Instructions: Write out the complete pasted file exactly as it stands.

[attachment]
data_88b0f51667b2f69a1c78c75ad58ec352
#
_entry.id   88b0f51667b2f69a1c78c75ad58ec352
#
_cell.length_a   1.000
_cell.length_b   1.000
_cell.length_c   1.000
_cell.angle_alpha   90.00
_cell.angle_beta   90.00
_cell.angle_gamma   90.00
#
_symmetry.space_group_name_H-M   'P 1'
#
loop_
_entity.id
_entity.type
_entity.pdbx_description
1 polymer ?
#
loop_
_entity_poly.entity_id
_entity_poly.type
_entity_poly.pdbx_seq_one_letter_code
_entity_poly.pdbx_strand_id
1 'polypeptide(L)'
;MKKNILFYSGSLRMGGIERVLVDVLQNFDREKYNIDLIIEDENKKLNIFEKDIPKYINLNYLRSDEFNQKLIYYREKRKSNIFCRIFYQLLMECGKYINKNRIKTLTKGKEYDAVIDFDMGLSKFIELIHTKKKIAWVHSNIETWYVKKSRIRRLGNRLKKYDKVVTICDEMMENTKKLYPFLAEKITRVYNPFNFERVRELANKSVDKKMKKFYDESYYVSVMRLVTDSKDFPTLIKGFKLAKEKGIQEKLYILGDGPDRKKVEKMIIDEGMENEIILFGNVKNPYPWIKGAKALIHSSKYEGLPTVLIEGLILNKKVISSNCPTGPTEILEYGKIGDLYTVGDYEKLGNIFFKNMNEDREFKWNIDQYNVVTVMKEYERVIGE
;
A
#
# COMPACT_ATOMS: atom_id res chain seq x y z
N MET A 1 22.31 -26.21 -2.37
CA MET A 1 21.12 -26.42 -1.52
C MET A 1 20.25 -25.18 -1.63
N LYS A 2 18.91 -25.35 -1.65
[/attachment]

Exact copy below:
data_88b0f51667b2f69a1c78c75ad58ec352
#
_entry.id   88b0f51667b2f69a1c78c75ad58ec352
#
_cell.length_a   1.000
_cell.length_b   1.000
_cell.length_c   1.000
_cell.angle_alpha   90.00
_cell.angle_beta   90.00
_cell.angle_gamma   90.00
#
_symmetry.space_group_name_H-M   'P 1'
#
loop_
_entity.id
_entity.type
_entity.pdbx_description
1 polymer ?
#
loop_
_entity_poly.entity_id
_entity_poly.type
_entity_poly.pdbx_seq_one_letter_code
_entity_poly.pdbx_strand_id
1 'polypeptide(L)'
;MKKNILFYSGSLRMGGIERVLVDVLQNFDREKYNIDLIIEDENKKLNIFEKDIPKYINLNYLRSDEFNQKLIYYREKRKSNIFCRIFYQLLMECGKYINKNRIKTLTKGKEYDAVIDFDMGLSKFIELIHTKKKIAWVHSNIETWYVKKSRIRRLGNRLKKYDKVVTICDEMMENTKKLYPFLAEKITRVYNPFNFERVRELANKSVDKKMKKFYDESYYVSVMRLVTDSKDFPTLIKGFKLAKEKGIQEKLYILGDGPDRKKVEKMIIDEGMENEIILFGNVKNPYPWIKGAKALIHSSKYEGLPTVLIEGLILNKKVISSNCPTGPTEILEYGKIGDLYTVGDYEKLGNIFFKNMNEDREFKWNIDQYNVVTVMKEYERVIGE
;
A
#
# COMPACT_ATOMS: atom_id res chain seq x y z
N MET A 1 22.31 -26.21 -2.37
CA MET A 1 21.12 -26.42 -1.52
C MET A 1 20.25 -25.18 -1.63
N LYS A 2 18.91 -25.35 -1.65